Delta E Finder

This tutorial explain how to compare two Colors, like a measured color and a color from Pantone swatch book e.g.

The Delta E is the distance between two colors But if you want to know, what is a Delta E ? Following the wikipedia link, and you will understand what is it :

The closer the Delta E is to 0, the smaller is the difference between the colors. If the Delta E is higher then 2, the human eye recognizes the difference between two colors.

Delta E Finder is able to compare two kind of files:

  • .spc : Measured color with a spectrophotometer and with spectral data included

  • .spot : Color export from a color table or directly created with Lab values only.

In this tutorial, we are going to compare a Pantone sample from a printed swatch book with a value from a digital swatch book.

Read a PANTONE sample with your spectrophotometer.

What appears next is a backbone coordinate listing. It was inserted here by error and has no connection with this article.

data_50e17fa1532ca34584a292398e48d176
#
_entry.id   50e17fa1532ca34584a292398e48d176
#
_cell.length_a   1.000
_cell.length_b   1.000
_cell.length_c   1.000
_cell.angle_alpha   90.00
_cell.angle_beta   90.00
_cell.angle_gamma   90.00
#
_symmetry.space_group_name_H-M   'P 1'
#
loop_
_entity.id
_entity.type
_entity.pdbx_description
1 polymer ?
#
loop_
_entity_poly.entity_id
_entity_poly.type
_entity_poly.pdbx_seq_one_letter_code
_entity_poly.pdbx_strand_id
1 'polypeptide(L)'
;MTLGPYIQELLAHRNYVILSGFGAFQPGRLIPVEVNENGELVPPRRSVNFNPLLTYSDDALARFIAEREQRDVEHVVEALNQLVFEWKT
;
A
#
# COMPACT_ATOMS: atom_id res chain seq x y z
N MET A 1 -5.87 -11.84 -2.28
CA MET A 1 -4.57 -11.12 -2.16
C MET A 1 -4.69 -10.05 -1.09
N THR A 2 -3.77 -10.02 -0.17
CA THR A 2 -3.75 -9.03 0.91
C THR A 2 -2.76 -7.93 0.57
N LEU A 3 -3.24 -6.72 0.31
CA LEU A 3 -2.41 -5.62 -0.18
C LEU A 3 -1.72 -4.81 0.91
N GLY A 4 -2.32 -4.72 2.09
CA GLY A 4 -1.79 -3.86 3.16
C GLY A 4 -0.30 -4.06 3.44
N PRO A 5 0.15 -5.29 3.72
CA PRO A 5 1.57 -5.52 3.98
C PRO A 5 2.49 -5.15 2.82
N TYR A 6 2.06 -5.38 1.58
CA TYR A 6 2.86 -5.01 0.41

In this example we will use a PANTONE spot color table.To use this PANTONE spot color table you must have the licence to use it.

The best way to get it, is to buy a PANTONE Formula Guide.With each of them, you will have a Code to download the PANTONE Color book into digital format with the PANTONE COLOR MANAGER Software.

pageCapturing a color

Import the PANTONE C digital swatch book

To import a color table, you just need to drag & drop the file into the left column.

pageColors tables

Import a selected PANTONE sample to put into the left column

You just need to write the PANTONE number into the "search" area then you have to drag & drop the displayed color from the color table to the left column.

How to know the Delta E between two color

The last step is to select the reference color and to drag & drop the color to compare into the Delta Finder area.

Delta E value will appear below

Delta E selection


Printed PANTONE Swatch books are less accurate than a digital swatch book because a printed swatch book don't have absolutes colors. The measurement with a spectrophotometer is more accurate and is not disturbed by a visual comparaison in a wrong condition (a wrong illuminant e.g.)

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